Pitt Archivists Uncover the Past with Old Mining Maps

I saw this article in the Monday, January 19, 2009 of the Pittsburgh Post-Gazette

University of Pittsburgh archivists are using humidifiers, muslin fabric and Magic Rub erasers to recover valuable and potentially lifesaving information from cracked and faded coal industry maps, some more than a century old.

The work is part of an ongoing effort to catalog, conserve and prepare the maps, some dating to the 1850s, for a statewide digital database that can be used by the industry and the public.

Pitt announced last week that $200,000 has been pledged to facilitate the Consol Energy Mine Map Preservation Project. Consol has put up $100,000, the state Department of Environmental Protection is giving $75,000, and the federal Office of Surface Mining is chipping in $25,000.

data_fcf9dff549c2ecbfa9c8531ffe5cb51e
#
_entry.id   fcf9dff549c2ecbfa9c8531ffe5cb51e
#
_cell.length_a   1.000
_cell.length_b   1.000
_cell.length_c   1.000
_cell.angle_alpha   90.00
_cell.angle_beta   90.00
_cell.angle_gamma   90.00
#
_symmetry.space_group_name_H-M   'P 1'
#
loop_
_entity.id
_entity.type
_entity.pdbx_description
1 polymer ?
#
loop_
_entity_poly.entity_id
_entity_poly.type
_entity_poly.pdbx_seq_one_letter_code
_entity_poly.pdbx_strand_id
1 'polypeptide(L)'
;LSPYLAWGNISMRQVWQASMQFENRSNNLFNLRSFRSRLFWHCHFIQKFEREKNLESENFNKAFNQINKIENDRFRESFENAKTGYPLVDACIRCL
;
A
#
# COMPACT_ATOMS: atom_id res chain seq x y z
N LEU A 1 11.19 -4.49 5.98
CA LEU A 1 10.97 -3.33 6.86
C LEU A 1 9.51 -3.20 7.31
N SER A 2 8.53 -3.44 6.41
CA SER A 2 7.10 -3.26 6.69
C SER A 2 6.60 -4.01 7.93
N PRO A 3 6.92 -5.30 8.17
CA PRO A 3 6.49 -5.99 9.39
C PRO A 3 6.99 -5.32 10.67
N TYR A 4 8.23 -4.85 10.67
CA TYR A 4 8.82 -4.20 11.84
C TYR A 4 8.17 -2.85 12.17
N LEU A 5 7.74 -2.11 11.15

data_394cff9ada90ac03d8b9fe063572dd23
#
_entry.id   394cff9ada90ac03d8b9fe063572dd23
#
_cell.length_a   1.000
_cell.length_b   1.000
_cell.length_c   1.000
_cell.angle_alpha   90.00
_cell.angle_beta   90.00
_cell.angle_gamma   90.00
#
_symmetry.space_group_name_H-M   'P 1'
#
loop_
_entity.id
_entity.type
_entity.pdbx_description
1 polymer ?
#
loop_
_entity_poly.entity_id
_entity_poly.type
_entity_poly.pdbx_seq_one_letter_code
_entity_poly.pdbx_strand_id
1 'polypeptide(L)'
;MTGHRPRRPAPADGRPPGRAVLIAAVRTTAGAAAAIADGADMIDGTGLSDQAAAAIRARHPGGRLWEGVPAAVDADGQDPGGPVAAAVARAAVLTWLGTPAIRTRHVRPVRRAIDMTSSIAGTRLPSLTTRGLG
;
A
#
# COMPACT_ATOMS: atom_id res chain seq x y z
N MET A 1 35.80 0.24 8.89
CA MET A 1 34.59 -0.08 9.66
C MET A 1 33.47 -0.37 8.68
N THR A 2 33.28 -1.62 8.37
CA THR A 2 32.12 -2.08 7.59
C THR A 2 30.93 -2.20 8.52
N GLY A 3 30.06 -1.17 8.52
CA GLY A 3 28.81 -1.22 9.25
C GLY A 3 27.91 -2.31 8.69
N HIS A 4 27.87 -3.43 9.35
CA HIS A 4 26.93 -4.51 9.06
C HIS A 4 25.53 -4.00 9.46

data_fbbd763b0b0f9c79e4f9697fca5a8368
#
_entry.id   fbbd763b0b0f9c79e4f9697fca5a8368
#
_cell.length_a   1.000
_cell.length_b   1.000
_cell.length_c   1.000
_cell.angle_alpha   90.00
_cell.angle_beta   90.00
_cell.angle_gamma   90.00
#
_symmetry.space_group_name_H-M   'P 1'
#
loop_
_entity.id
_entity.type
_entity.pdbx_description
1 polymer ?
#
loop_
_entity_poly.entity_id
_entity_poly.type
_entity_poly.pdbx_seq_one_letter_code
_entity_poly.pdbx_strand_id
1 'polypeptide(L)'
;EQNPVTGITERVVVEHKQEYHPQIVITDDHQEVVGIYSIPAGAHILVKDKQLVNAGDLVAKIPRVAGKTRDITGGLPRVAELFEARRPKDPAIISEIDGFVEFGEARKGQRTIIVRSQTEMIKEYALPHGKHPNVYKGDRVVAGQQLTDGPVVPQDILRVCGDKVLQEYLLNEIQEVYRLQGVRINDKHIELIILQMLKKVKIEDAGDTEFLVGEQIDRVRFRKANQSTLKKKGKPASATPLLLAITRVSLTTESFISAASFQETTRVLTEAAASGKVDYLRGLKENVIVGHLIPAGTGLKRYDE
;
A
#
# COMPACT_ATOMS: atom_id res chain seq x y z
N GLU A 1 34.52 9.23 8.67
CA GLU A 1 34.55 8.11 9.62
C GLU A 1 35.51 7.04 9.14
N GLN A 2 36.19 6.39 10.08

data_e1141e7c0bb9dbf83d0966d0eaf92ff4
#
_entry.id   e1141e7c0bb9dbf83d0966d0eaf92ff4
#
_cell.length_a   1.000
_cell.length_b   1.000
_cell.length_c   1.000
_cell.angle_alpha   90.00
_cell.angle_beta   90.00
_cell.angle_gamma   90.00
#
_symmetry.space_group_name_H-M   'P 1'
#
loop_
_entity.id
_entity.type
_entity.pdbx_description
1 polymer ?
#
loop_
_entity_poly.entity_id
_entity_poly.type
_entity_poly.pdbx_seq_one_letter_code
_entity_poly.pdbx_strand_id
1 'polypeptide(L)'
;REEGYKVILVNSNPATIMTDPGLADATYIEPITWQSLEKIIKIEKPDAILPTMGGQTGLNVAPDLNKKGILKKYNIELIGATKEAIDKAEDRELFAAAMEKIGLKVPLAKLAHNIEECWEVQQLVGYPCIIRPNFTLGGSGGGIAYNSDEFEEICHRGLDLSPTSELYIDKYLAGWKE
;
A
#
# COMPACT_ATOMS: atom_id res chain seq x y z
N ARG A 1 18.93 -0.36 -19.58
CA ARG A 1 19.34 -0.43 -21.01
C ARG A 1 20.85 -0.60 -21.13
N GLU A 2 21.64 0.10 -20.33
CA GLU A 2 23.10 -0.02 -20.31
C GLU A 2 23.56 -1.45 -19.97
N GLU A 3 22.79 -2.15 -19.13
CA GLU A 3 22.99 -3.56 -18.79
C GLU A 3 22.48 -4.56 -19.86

“These maps are not only historically significant, they also serve as vital sources of information to improve public safety, protect the environment, safeguard active miners and improve economic development,” said Thomas Shope, director of OSM’s Appalachian Region.

The bulk of the maps, along with mining logs, records, survey books, mine artifacts and photographs, were donated by Consol to the Pitt archives from 1991 to 2004. Those materials date from the 1890s through the first half of the 20th century and include more than 8,000 individual maps.

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